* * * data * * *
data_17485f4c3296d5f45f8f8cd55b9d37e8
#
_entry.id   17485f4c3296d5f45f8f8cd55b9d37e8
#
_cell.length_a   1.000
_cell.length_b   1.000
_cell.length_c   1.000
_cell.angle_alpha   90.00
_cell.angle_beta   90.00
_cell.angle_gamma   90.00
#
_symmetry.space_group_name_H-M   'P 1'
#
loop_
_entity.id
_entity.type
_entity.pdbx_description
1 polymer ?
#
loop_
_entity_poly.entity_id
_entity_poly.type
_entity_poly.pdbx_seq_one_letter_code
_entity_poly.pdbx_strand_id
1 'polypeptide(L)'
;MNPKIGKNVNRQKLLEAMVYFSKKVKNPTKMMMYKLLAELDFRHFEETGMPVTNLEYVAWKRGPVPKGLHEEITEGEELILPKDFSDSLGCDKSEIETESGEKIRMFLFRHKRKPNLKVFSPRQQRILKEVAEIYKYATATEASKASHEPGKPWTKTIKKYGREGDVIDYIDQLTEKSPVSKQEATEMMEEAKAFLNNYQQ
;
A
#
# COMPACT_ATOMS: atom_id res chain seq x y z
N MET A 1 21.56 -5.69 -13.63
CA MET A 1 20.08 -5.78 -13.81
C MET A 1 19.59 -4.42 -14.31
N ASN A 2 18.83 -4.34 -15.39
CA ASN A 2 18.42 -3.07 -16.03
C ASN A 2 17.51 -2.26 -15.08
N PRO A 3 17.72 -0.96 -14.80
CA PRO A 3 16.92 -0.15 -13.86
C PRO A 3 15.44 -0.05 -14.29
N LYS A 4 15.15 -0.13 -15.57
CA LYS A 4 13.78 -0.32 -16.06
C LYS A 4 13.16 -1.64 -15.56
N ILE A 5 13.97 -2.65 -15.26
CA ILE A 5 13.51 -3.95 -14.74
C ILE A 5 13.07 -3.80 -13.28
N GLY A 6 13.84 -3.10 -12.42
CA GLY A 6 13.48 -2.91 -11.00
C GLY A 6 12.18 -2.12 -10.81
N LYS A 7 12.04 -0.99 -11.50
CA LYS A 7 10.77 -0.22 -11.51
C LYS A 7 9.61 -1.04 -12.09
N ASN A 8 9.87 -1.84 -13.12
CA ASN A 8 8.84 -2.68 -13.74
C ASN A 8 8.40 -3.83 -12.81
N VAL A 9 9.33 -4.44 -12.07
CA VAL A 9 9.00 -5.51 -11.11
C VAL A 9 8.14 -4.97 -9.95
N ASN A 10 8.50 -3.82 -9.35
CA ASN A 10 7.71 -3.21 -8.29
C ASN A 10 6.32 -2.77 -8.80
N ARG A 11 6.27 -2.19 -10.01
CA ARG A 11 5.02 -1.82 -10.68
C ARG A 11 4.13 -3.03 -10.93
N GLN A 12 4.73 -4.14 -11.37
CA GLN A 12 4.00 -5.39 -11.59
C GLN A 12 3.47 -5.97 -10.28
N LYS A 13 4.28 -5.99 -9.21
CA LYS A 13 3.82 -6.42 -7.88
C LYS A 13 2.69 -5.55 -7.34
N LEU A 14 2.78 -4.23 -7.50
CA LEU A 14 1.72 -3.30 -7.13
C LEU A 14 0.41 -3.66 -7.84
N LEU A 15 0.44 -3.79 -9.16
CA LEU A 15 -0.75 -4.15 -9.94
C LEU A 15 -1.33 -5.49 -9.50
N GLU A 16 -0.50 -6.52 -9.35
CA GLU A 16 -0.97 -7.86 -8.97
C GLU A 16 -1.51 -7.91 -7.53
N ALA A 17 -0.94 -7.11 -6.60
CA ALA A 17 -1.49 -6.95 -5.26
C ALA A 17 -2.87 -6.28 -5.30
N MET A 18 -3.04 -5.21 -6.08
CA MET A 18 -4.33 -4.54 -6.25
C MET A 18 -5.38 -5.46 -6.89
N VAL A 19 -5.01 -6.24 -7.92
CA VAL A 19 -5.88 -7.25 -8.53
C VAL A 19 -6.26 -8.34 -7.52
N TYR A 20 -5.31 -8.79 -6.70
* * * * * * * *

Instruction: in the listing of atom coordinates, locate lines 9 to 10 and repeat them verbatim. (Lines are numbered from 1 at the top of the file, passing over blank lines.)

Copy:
_cell.angle_beta   90.00
_cell.angle_gamma   90.00